Ahhh. Spring Break. The much needed break between Christmas and Summer Vacation. I was looking forward to some time off from the hectic school and sports schedule we had been running since January.
Many head to warmer climes for spring fling. Google an image of Ensenada, South Padre Island, or any beach in Florida this week and you will see what I mean. Midwest and East Coast people need to thaw out.
But not us SoCal people. We’ve had warm weather since January. Not complaining by any means, but a blast of coolness would be a welcome treat for our spring break vacation. So we headed north, to Yosemite National Park.
This year marks the 125th anniversary of the founding of Yosemite. Scottish immigrant John Muir spent years exploring the area of Yosemite. He drew up the proposed boundaries of the park, helping to lead to its creation in 1890. Muir wrote, “Everybody needs beauty . . . places to play and pray in, where Nature may heal and cheer and give strength to body and soul alike.”
It was our first visit to this beautiful park. Half Dome was happening. The waterfalls were flowing. The sequoias were stupendous. And it was 79 degrees. No matter, we thoroughly enjoyed ourselves and were rejuvenated by the stunning vistas and spectacular sights.
Any road trip requires driving miles. Our route took us through central California’s San Joaquin Valley. As we logged those miles, I was reminded of two things: our golden state grows a lot of nuts, and even more fruit.
In fact, I saw several billboards touting things like: “We grow 100% of the almonds in the U.S. – and we’re ‘nut’ joking,” “No water = No jobs,” and “Selma: Raisin Capital of the World.” I was intrigued by that last one. Was Selma, California really the raisin capital of the world?
After doing a little sleuthing on the calraisin website and other raisin industry sites, I discovered that, yes, Selma was indeed the raisin capital of planet Earth. Around 3,500 growers spread out over 200,000 acres in the San Joaquin Valley produce 100 percent of the raisins in the United States and 45 percent of the raisins in the world.
I was speechless while gazing upon the sequoias earlier in the week, but that agricultural fact was nearly as stunning. Every raisin you and I have eaten in the U.S. comes from the acres of land on either side of Highway 99. Astounding.
Of the 350,000 tons of raisins yielded each year, two-thirds are eaten in the U.S. and Canada. The other one-third is exported to over 50 different countries, with the majority of it going to Japan and the United Kingdom.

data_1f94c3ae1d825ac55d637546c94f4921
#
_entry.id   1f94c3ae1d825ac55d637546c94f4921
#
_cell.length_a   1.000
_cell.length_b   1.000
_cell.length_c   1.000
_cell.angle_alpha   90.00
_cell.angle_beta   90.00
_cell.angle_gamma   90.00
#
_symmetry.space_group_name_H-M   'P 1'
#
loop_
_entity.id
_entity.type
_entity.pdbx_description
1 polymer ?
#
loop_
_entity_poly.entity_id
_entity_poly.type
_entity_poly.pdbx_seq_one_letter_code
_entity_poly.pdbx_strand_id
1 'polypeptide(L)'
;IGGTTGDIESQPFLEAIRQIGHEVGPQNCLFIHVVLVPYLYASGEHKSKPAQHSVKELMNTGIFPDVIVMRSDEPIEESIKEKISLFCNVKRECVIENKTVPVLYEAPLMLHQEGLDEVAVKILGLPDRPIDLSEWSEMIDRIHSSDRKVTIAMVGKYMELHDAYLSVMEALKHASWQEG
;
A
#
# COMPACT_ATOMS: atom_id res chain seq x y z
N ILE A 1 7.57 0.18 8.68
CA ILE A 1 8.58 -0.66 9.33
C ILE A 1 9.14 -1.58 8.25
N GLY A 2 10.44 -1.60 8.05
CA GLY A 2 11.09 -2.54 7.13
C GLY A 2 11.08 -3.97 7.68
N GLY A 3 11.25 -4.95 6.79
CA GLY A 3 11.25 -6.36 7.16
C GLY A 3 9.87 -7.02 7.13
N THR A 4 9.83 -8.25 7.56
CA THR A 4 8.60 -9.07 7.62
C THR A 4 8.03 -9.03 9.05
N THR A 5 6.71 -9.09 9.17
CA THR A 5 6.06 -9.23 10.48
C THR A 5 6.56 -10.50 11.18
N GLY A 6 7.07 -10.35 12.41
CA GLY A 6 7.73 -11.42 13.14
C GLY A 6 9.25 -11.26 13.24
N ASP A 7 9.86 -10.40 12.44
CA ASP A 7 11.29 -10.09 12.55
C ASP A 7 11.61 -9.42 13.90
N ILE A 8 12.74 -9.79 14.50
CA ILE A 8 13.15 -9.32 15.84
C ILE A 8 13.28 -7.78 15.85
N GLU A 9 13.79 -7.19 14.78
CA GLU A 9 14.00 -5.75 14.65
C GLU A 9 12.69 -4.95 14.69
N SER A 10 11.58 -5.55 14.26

You may be wondering, what kind of grapes do these raisins come from? The majority are made from Thompson seedless grapes. These grapes were first introduced to California in the 1870s by another Scottish immigrant, William Thompson. He grew this seedless grape variety on his ranch in Northern California. The long, hot growing season in the San Joaquin Valley has made it the ideal place to grow these grapes that will eventually become raisins.
Arriving back home, I had a newfound appreciation for raisins. I wanted to make something that celebrated our state’s raisin prowess and found a recipe in the “Every Day with Rachel Ray” magazine.
This week’s yummy recipe is adapted from her Cran-Nut Barley Salad recipe. The original calls for dried cranberries, but I decided to substitute dark and golden raisins after our drive through Selma on Highway 99.
You’ll notice this recipe also has whole grains in it, which brings the number of our whole grain recipes this year to a total of four. Enjoy this salad as an entrée (add cooked, chopped chicken for more protein), as a side dish, or do as I did this morning and have it for breakfast.
Highway 99 Raisin-Nut Barley Salad
Serves 4 to 6
3 Tbsp. olive oil
2 Tsp. fresh orange juice
2 Tbsp. fresh lemon juice
½ Tbsp. orange zest
½ Tbsp. lemon zest
2 cups cooked barley
2 cups parsley leaves
1 cup toasted, chopped walnuts
1/3 cup raisins
4 scallions, thinly sliced
In a medium bowl, whisk oil, juices and zests. Toss with remaining ingredients. Season with salt and pepper to taste. Serve at room temperature.